In the late 1990s, Burger King engaged in a promotional campaign which cost somewhere in the region of $20million. This saw 57 Pokémon themed toys being included with kids’ meals. Those toys were held in these containers. In December 1999 one child, unfortunately, suffocated while playing with the container. The Consumer Product Safety Commission deemed the container to be a hazard to children and Burger King was forced to recall 25 million of them. 

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LaserDisc

  • Launched: 1978
  • What happened? LaserDisc was set to replace VHS but was too expensive and failed before it started.

LaserDisc lays claim to being the very first optical videodisc format, it was essentially the precursor to DVD and offered better quality than VHS tapes that were available when it arrived to market. 

Like several other flops on this list, LaserDisc proved too costly. It struggled to compete against the likes of VHS and Betamax and only 16.8 million discs were ever sold.

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The Thomas and Friends Wooden Railway toys

  • Launched: 2007
  • What happened? Thomas the tank engine toys had to be recalled after lead was found in the paint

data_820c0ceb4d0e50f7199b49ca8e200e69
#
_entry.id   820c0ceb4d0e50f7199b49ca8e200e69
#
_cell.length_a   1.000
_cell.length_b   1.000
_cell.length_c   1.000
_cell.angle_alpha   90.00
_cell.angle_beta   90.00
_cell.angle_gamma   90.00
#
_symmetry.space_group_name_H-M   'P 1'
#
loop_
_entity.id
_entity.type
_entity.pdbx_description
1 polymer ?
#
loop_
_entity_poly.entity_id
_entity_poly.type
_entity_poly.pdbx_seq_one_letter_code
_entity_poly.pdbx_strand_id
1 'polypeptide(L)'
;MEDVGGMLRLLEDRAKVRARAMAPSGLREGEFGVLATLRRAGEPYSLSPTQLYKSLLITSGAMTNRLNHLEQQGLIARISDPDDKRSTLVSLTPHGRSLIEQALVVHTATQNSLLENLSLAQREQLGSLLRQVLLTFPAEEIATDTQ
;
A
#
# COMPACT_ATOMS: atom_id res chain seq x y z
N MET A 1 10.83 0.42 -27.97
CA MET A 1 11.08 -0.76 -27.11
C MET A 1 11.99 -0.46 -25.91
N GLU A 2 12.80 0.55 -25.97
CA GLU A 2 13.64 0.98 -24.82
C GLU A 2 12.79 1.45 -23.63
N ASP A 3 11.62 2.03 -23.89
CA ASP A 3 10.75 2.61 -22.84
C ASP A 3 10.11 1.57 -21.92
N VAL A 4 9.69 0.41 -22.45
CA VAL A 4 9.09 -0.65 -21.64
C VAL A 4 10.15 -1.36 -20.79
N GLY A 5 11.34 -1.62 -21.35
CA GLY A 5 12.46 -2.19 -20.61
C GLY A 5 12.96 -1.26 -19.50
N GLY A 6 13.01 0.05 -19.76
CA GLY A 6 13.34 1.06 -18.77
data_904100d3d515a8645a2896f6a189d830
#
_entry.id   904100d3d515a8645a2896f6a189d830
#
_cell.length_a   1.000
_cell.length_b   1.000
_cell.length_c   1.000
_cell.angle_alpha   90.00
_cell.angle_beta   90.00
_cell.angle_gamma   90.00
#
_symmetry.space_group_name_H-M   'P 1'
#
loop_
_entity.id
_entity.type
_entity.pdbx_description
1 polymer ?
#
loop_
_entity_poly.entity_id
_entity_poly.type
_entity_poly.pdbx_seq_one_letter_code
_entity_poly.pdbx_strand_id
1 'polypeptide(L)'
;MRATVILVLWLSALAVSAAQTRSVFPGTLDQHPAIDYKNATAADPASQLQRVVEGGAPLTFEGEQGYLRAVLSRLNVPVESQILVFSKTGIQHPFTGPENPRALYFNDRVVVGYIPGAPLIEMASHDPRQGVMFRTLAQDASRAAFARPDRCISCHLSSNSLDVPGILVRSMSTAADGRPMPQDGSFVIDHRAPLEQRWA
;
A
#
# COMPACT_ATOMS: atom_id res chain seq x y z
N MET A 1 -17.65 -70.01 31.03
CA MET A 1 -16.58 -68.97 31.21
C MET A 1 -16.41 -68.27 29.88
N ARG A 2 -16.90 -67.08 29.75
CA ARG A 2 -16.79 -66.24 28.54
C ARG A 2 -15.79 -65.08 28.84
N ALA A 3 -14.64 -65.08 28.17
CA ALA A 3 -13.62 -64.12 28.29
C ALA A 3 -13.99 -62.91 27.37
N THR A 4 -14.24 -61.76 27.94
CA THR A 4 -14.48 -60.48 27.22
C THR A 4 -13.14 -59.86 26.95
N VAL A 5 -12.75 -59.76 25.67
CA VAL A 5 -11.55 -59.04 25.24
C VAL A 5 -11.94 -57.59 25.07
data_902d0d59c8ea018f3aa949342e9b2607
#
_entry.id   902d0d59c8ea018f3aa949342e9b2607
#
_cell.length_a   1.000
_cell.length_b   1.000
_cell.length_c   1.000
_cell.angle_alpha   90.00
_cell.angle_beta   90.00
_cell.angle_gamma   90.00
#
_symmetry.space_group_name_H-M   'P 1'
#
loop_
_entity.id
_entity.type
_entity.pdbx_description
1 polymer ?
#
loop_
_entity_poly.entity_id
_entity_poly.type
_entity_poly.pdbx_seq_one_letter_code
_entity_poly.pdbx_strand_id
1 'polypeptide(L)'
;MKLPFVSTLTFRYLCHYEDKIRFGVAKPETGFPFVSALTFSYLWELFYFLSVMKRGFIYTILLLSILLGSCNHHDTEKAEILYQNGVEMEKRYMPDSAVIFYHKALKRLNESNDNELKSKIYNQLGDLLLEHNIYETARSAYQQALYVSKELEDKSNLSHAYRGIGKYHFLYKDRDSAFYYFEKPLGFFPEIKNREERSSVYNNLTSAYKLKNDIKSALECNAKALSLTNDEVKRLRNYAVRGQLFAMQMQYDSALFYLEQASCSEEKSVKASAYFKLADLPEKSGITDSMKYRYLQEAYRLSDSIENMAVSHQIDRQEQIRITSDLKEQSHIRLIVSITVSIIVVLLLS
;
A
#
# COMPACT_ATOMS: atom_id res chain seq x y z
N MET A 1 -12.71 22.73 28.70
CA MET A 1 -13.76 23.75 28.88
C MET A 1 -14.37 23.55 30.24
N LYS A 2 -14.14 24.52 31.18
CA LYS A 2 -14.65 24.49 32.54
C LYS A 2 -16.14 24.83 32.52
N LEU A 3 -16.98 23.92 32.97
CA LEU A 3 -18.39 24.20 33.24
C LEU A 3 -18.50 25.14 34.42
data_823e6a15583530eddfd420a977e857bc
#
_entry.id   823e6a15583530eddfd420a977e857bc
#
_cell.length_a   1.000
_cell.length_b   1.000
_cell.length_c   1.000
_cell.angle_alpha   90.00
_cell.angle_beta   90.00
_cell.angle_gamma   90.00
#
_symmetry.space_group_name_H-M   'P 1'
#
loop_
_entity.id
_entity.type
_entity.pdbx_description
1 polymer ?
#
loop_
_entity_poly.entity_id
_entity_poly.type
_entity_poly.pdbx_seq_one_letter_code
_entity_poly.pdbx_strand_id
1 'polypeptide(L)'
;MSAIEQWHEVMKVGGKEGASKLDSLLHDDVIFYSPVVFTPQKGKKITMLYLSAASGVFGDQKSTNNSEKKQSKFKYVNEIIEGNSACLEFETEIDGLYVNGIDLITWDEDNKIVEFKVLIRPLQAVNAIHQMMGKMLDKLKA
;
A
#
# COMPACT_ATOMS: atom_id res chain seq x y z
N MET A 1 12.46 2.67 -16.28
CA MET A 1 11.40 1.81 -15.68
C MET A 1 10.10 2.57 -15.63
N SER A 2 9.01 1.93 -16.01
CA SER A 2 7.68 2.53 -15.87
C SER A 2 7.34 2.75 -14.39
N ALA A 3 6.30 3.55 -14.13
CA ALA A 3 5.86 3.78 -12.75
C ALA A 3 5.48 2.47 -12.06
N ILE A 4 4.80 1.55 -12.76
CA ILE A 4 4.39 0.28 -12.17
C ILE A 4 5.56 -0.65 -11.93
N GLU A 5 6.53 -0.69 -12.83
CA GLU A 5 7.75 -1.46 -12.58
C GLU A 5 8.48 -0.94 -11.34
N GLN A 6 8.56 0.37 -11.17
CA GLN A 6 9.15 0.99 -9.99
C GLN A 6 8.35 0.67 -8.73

In 2007, a range of Thomas and Friends Wooden Railway toys had to be recalled after it was discovered that lead paint had been used in making them and children might fall victim to lead poisoning while playing with the toys. 

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Friendster

  • Launched: 2002
  • What happened? Despite some success, Friendster failed to innovate and keep up with Facebook

Friendster is another social media site that had lofty aims but failed to gain traction. The site claimed it had millions of users, but slow load times and problems with the site when user registrations increased lead to troubled times for Friendster. It continued for a good few years after launch, but never really made any waves and eventually drowned in a sea of discontent.